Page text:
IRD issues new advice on tax residency
New Zealanders living and working overseas can breathe a little easier now tax authorities have agreed that renting out a house they own in New Zealand doesn’t automatically make them a New Zealand taxpayer.
The Inland Revenue Department has issued an interpretation of New Zealand residency after a Taxation Review Authority decision last year appeared to massively widen the scope for kiwis to be taxed in New Zealand on income earned offshore.
A key determinant in the TRA’s decision was property ownership and the existence of a permanent place of abode.
“After more than a year of uncertainty, heightened by the somewhat surprising decision from TRA, we finally have a basis on which to begin reconstructing the foundations for assessing an individual’s tax residence when they leave New Zealand,” said Deloitte associate tax director Mike Williams.
The combination of the TRA decision and IRD’s view that “commercially rented dwelling houses constituted a permanent place of abode left many long-term non-residents with a sense of unease,” said Williams.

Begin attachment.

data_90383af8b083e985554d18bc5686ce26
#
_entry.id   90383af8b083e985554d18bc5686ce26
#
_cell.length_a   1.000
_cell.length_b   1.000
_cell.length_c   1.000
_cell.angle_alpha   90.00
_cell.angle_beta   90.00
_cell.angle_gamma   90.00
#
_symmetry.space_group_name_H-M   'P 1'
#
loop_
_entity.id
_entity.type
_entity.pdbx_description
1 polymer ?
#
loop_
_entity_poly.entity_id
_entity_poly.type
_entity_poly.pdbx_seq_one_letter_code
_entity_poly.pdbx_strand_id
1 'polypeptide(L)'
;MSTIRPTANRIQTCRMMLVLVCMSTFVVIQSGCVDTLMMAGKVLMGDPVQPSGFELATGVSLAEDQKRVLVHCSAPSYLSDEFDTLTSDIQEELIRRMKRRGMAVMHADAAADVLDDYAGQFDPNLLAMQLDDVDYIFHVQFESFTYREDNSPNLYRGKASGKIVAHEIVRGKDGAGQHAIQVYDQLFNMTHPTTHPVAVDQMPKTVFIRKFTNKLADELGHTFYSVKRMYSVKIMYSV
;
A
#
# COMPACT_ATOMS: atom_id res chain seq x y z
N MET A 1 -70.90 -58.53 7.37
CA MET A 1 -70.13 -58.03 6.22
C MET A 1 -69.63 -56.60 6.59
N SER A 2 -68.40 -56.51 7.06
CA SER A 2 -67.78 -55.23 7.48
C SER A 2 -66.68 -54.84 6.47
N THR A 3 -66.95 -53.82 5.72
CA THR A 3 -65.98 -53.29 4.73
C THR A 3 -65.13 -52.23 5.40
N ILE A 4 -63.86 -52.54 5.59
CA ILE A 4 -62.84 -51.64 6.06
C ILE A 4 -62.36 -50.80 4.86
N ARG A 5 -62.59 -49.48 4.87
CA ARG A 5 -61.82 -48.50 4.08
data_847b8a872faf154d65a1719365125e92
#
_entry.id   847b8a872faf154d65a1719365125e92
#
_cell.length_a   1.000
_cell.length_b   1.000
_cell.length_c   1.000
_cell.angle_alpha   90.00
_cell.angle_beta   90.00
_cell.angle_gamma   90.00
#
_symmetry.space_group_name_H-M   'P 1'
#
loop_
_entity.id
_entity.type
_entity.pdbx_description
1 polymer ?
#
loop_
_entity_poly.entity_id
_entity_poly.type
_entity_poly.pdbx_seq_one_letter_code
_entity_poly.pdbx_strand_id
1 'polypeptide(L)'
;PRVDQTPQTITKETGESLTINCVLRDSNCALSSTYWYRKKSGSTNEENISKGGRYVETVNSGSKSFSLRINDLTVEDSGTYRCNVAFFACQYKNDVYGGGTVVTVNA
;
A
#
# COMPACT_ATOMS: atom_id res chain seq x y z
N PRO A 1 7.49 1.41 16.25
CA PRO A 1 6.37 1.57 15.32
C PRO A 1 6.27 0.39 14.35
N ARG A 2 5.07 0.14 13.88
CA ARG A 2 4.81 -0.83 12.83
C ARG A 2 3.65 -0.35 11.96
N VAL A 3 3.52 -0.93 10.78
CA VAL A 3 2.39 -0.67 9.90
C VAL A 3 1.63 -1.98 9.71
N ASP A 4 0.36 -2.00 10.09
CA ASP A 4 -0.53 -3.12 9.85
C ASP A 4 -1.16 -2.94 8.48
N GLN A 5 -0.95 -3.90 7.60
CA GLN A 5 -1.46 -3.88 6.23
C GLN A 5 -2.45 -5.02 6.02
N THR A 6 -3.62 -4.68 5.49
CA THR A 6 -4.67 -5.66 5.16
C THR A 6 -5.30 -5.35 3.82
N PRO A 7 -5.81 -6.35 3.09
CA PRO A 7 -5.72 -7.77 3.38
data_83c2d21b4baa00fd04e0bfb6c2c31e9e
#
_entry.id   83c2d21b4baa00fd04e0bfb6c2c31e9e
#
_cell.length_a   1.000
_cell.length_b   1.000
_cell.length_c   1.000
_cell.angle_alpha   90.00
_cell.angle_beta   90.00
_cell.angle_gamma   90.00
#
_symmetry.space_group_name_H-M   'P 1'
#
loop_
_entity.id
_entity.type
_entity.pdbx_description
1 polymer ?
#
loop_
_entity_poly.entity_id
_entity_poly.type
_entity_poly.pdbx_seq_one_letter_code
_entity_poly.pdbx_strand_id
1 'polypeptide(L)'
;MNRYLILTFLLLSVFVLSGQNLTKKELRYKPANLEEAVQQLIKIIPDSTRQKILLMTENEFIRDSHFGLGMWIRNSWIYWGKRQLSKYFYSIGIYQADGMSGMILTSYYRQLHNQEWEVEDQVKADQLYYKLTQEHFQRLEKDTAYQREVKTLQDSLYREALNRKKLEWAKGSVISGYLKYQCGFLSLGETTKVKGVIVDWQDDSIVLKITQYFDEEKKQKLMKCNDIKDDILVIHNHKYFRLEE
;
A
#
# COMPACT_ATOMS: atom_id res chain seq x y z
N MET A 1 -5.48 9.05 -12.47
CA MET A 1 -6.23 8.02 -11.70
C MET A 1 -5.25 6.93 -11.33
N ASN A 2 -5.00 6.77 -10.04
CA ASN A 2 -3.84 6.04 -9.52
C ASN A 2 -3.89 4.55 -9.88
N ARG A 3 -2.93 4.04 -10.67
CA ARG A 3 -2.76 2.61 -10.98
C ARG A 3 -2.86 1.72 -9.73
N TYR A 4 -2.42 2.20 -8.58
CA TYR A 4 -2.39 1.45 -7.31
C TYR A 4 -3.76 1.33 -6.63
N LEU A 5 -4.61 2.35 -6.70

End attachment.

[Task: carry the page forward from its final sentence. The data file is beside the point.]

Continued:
“The acknowledgement from the Commissioner of Inland Revenue that long term investment properties and holiday homes would not normally constitute a permanent place of abode, but need to be considered with all other circumstances, is reassuring.”
The TRA decision arose from the case of an expatriate New Zealander fulfilling security contracts offshore, whose children and ex-wife continued to live in a house in which he had an interest.
His circumstances were “certainly … more of an exceptional set of circumstances than a common sense set of circumstances.”
However, KPMG tax director Rebecca Armour warned the new determination was not cut and dried.
“Inland Revenue’s position for any specific person must be predictable at the time decisions need to be made (about tax residency),” said Armour. “In this respect, the Inland Revenue operational guidance is unhelpful.”
Even if they had already received confirmation of their tax residency status, expatriate New Zealanders should review their positions, especially if they were relying on the fact they had been out of New Zealand for more than three years to establish non-resident status for tax purposes.
“No comfort has been provided that their previously approved positions will not be challenged,” said Armour.
Employers should also be alive to the potential for offshore staff to run into tax residency problems, and the potential obligation to deduct PAYE, ACC and fringe benefit tax on their behalf.
“The tax costs associated with an employee will impact on the cost of remuneration, the pricing of contracts, and how competitive New Zealand tenders are for overseas projects,” KPMG said.
Credit: NZ Herald